Greetings to my Danish colleagues
I am very much looking forward, hopefully, to joining you in October. It's been a very strange time in Scotland as we try and deal with our patients who have symptoms of covid-19, and those who don't. In many ways I think this will be a watershed for medicine. Covid-19 is likely to exacerbate health inequalities as well as putting extreme pressure on both primary and secondary care, both dealing with covid-19, and dealing with the aftermath of physical and psychological harm.
There may also be opportunity to get rid of some of the more ridiculous bureaucracy we deal with and which causes so much frustration for patients and doctors. Although I do worry that much of the goodwill towards the NHS - people out clapping on the streets, for example - may evaporate as people wait longer for planned surgery, or whose diagnosis and treatment for serious conditions is delayed because of the stress on the health service.
The impact on health and social workers is also likely to be substantial. What might help us navigate our passage? There are two things I think might help. The first is reassessing what we do on the basis of evidence - if we don't think something works we have a duty either not to do it, or to investigate whether or not it is useful. We should be critically minded of restarting things that covid-19 has put on ice if we are not pretty certain that it is useful. But the second thing is to plan services around what we know already works - but often seems so hard to do in practice.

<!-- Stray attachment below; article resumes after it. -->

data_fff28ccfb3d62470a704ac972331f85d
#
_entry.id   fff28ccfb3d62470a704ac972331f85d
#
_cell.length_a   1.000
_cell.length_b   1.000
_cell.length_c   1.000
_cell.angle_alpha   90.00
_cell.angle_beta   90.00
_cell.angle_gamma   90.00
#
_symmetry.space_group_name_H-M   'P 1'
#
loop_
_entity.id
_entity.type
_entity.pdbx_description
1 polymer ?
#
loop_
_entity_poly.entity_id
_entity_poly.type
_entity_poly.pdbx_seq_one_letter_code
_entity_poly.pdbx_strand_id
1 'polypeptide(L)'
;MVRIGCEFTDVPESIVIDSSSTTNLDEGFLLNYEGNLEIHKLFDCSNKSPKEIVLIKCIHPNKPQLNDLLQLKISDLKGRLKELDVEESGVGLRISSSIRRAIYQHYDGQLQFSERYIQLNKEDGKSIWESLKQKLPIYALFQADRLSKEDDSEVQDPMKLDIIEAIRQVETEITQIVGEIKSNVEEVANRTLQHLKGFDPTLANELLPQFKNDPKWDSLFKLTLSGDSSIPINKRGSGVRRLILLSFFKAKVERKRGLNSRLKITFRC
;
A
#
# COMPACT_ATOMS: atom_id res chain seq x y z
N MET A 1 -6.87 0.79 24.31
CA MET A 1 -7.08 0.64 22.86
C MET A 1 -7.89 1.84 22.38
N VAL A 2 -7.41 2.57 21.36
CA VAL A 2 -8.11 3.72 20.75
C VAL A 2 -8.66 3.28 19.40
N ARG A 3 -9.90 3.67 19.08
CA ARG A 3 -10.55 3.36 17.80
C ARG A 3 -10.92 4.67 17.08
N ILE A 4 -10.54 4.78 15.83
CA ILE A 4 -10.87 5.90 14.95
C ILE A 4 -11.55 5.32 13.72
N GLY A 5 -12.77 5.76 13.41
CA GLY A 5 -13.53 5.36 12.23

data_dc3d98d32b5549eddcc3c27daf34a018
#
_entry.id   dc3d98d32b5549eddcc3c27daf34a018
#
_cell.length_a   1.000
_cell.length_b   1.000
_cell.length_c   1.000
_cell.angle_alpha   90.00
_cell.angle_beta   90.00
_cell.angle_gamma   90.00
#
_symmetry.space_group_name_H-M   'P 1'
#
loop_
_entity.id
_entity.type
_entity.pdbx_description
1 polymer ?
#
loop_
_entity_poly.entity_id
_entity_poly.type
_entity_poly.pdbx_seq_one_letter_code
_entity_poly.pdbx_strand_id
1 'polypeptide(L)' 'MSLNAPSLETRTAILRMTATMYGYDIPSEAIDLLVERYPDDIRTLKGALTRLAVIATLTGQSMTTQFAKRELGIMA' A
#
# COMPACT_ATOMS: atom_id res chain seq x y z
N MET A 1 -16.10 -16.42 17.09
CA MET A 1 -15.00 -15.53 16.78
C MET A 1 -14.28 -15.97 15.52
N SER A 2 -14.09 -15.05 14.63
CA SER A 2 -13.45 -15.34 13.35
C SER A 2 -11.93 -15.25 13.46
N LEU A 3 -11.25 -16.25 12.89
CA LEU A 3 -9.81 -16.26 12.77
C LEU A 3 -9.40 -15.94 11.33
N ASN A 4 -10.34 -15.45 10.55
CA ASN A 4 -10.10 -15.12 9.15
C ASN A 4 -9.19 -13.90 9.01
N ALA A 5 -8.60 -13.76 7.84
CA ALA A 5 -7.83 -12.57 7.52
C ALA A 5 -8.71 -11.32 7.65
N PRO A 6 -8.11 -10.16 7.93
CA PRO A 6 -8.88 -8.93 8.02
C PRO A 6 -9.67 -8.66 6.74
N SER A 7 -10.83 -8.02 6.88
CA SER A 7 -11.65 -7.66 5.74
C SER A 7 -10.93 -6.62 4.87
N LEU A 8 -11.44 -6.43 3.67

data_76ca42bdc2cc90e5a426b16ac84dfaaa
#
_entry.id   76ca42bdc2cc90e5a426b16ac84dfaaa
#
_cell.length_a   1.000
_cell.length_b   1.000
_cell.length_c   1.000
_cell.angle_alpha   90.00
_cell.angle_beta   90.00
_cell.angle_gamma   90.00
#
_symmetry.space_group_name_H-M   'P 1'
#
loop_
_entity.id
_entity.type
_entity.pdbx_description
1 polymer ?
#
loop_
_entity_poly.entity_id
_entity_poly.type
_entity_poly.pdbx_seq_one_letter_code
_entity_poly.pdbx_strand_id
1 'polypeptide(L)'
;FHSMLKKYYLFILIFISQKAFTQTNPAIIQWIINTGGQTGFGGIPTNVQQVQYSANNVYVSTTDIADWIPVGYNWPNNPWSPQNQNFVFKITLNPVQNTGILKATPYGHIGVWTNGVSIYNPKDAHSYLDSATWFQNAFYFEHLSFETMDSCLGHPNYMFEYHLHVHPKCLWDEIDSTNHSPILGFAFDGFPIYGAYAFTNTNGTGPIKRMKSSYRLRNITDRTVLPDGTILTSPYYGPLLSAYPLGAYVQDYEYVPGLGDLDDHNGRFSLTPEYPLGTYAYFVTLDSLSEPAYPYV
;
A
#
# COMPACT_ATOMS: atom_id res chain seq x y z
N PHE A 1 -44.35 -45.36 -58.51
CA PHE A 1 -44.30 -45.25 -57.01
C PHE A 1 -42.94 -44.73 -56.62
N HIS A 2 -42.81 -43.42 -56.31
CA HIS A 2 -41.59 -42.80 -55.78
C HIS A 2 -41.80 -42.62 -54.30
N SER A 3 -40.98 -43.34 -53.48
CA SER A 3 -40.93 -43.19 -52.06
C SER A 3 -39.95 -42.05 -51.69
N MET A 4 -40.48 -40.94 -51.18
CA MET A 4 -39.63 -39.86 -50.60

One of these is continuity of care. To deal with covid-19, understandably, a separate service to see patients in 'hot' clinics was created. But of course this has also created problems, not least fragmented care. Yet continuity, I feel, has has helped where we have been using phone or video consultations for most of our patients - if a patient already knows their doctor, it is hopefully easier to continue a relationship using technology. As we consider what kind of health service to rebuild.
I hope that the values of relationships and continuity of care will be considered essential to shape this new era.
I hope to see you in October.